Beer Guy: Brewing good

“Corporate beer still sucks,” said the cheeky label on Elysian Brewing’s Loser Pale Ale. And then the largest beer corporation in the world bought Elysian.

Anheuser-Busch InBev’s buyout of Seattle’s Elysian Brewing in 2015 was a body blow for craft beer fans. Elysian was a pioneer in the vibrant Pacific Northwest craft beer scene. Led by brewmaster Dick Cantwell, Elysian created some great innovative beers like Dragonstooth Stout and Avatar Jasmine IPA. Loser Pale Ale celebrates Sub Pop, the Seattle record label that gave the world Nirvana. Loser’s ‘corporate beer still sucks’ tagline channels local hero Kurt Cobain.

Elysian isn’t alone, with AB InBev recently gobbling up craft brewers Goose Island, Blue Point, 10 Barrel, Golden Road and, right here in Canada, Toronto’s Mill Street. Other giants have picked up Lagunitas and Ballast Point.

Does it matter if your favourite indie ale is now brewed by a Belgian-Brazilian brewing behemoth? Yes, dammit—it does! The microbrew revolution started in the 1980s as a reaction to the bland homogeneity of beer caused, in part, by the consolidation of the beer industry into a few multinational giants. We must never allow the tyranny of insipid lager to return: you will have to pry my hoppy IPA from my cold, dead hands!

Of course, today with over 500 breweries in Canada and over 4,000 in the U.S., a return to the bad old beer days seems unlikely. However, if AB InBev’s proposed $108 billion takeover of SABMiller is approved, the merged beer colossus will have 30 per cent of global beer sales and 70 per cent of American sales. A brewing Goliath that size is tough for even the pluckiest David to fight.

But craft brewing is full of Davids with little fear of Goliath. They’re armed with great beer, of course, but their secret weapon is their close connection to their communities. Goliath can try to fake authenticity but more and more consumers aren’t buying it. I am especially heartened by younger beer drinkers. Some may mock the pretensions of the millennial hipster crowd, but at the core there is hunger for positive change and a belief that enterprises like breweries can blend social and commercial purpose. Being connected locally means brewing can be more a community process than a factory-led supply chain machine. Craft beer fans support breweries that brew their social values into every bottle.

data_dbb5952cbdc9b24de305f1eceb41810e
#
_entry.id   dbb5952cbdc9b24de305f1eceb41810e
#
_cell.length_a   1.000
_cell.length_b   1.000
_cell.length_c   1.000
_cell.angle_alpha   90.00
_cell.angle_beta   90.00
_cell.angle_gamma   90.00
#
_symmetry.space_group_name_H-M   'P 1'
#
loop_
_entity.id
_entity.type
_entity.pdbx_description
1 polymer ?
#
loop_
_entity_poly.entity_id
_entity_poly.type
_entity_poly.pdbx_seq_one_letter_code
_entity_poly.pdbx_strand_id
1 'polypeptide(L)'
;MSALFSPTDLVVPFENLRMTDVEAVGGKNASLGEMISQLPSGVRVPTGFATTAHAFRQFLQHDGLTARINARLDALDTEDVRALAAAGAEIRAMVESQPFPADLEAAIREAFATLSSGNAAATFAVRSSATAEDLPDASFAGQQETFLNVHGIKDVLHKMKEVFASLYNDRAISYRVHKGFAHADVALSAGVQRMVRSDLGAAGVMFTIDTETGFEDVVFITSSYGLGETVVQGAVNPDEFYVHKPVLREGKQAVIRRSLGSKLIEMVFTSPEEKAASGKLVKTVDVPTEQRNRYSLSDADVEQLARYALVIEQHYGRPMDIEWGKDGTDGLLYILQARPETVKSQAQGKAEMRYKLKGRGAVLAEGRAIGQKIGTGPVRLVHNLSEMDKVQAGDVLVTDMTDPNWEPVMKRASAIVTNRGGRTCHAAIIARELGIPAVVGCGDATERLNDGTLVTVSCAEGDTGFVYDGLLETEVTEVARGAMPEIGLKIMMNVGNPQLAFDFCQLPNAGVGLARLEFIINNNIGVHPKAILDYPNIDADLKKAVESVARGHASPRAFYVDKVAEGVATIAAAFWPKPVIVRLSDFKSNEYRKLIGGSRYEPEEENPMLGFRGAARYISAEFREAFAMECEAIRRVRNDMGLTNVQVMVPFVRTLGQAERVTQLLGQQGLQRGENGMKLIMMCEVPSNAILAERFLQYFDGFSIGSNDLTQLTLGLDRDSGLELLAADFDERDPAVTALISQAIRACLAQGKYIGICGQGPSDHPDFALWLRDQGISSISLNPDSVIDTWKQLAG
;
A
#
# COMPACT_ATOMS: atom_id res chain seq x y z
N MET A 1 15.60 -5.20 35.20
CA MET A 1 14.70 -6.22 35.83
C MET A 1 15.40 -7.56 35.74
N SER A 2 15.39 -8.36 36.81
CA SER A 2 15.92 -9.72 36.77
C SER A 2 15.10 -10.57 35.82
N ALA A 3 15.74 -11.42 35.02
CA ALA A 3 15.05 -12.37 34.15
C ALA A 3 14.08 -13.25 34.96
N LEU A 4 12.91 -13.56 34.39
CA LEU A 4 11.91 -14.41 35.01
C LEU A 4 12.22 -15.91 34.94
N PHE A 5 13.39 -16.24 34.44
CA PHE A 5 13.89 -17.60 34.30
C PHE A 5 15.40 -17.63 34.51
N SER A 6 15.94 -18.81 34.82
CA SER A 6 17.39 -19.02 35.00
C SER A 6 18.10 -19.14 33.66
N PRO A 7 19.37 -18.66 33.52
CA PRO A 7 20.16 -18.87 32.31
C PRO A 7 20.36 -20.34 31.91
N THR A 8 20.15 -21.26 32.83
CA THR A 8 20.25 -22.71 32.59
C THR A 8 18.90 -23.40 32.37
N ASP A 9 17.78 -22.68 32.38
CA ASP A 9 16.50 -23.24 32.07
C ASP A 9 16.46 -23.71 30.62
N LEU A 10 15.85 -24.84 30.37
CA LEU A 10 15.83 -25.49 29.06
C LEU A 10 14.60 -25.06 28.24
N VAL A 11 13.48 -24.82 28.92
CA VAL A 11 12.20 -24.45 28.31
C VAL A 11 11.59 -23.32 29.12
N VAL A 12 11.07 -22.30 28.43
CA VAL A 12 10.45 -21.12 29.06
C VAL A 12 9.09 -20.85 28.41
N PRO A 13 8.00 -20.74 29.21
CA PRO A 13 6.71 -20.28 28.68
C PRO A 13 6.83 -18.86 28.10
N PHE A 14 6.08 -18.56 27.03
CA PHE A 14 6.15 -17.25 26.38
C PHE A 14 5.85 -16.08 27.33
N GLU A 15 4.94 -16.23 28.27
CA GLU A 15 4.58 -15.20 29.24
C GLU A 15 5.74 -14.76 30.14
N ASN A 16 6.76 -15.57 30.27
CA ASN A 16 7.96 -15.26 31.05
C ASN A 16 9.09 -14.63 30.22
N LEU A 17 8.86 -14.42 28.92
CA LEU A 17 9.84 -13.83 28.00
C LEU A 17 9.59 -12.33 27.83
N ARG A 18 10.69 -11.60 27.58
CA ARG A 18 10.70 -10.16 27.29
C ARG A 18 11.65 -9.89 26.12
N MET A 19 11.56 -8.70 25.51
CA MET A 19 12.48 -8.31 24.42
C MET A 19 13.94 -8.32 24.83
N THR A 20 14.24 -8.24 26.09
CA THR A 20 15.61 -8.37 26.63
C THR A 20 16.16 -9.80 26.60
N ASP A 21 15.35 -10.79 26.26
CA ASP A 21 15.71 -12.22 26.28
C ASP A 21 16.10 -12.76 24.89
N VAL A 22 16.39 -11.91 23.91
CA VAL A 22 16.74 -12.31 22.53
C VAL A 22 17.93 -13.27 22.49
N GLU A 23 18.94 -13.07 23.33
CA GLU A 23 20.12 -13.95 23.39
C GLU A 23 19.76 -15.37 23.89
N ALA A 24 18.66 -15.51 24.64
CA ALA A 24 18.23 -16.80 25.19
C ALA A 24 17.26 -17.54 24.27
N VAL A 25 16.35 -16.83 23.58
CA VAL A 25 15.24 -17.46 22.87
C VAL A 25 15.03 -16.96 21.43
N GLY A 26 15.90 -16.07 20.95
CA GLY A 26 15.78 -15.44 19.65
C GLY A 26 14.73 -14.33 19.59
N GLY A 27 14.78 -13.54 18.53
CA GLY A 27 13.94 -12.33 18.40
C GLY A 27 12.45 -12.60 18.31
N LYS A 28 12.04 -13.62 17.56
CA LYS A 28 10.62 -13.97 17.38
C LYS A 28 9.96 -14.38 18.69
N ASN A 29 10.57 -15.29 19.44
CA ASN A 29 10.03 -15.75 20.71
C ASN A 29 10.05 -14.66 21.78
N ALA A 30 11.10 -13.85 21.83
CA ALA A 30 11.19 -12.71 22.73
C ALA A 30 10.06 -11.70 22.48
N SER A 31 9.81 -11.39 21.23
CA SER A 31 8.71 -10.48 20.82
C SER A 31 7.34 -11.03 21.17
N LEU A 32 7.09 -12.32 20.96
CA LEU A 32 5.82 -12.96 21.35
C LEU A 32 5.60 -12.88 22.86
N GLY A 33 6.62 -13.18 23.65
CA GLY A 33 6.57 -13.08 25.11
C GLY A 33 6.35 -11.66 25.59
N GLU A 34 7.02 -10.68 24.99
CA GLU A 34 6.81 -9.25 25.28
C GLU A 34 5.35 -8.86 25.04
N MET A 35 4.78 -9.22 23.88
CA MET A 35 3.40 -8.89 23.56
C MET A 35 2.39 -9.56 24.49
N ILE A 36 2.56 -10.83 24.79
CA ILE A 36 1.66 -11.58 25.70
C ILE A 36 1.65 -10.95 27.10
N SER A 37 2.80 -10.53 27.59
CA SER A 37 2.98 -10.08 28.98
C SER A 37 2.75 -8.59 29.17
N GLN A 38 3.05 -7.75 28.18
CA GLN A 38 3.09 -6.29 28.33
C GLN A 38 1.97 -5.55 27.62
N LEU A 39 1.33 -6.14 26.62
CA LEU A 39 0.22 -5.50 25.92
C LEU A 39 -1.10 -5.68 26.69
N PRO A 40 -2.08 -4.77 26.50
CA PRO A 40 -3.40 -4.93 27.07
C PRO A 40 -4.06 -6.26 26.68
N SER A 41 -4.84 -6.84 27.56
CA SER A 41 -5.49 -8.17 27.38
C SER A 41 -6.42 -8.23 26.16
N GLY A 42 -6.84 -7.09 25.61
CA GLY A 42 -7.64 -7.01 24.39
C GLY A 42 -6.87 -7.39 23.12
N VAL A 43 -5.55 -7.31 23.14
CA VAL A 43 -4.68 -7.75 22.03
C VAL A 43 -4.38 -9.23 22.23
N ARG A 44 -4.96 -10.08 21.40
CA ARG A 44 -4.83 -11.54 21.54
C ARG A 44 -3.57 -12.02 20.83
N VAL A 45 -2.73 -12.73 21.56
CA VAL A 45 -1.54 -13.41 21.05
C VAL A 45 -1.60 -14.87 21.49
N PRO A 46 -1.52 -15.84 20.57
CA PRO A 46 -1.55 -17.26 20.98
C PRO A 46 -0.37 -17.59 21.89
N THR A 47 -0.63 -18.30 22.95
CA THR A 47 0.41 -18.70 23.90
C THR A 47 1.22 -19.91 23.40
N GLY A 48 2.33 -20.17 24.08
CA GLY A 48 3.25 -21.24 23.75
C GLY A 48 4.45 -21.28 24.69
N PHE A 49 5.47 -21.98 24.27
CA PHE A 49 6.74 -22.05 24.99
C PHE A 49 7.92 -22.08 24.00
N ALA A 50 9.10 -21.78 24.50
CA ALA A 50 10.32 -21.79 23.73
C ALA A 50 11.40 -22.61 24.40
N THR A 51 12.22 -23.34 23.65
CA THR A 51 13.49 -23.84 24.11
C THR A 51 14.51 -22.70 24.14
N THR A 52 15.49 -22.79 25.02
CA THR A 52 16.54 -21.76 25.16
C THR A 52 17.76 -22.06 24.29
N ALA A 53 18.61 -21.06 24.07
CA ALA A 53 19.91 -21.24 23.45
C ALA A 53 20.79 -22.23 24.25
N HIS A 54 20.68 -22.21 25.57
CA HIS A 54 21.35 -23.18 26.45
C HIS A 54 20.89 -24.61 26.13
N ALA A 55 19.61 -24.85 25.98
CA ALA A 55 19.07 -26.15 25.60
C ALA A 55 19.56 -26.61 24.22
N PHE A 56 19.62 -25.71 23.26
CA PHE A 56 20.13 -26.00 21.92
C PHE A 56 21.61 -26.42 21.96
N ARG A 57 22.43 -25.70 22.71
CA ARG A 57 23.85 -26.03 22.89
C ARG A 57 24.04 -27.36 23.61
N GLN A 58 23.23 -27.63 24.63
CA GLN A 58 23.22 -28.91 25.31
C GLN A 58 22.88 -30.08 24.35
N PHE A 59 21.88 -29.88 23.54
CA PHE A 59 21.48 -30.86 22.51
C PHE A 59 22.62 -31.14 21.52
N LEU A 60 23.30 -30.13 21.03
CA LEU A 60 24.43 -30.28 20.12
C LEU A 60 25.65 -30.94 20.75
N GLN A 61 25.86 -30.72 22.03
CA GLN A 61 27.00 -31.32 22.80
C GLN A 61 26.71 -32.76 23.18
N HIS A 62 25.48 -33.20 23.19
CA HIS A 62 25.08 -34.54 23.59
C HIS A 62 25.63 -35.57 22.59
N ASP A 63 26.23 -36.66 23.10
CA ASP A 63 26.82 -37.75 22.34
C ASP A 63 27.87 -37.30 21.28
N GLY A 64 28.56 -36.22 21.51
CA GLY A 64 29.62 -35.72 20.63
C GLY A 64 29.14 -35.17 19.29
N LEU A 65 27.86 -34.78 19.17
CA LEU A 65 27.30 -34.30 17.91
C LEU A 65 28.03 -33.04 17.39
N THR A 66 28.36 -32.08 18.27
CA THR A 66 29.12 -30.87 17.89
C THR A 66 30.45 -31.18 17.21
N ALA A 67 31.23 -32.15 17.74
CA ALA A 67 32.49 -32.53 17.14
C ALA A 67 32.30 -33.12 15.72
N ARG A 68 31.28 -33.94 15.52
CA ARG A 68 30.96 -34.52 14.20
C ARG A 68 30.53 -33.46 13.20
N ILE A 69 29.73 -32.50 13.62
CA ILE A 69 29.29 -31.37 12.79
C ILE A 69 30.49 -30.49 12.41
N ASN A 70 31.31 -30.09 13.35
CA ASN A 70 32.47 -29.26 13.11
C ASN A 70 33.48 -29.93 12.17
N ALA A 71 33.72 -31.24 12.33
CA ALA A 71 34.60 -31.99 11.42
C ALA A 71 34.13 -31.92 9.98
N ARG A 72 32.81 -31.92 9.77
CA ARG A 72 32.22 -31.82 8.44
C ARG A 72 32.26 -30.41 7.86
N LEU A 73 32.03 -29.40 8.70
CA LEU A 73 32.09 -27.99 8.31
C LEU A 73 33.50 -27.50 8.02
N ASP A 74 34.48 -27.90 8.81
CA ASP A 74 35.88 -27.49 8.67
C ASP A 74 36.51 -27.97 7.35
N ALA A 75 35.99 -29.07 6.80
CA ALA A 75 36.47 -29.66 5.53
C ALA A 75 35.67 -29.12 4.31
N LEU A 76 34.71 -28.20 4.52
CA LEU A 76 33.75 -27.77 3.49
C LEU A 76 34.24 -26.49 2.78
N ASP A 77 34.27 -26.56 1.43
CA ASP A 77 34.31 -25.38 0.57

You can see this in craft breweries in Alberta. Alley Kat, Wild Rose and Village have all chosen to go slow, not to expand too rapidly—some even deciding not to export their beer, and to focus on cultivating local supply. Phillips in Victoria focuses on sustainability and was voted the Green Company of the Year in 2015 by Drinks Magazine for their comprehensive green ethos. Across the Georgia Strait, Persephone Brewing is British Columbia’s first certified B (Beneficial) Corporation, valuing social and environmental return over profit. Meanwhile, down south a number of major craft brewers have become employee-owned corporations through ESOPs (employee stock-ownership plans). New Belgium, the fourth largest U.S. craft brewer, became 10 per cent employee-owned when founder Kim Jordan sold her shares to the employees. Deschutes, Harpoon and Odell are also employee-owned.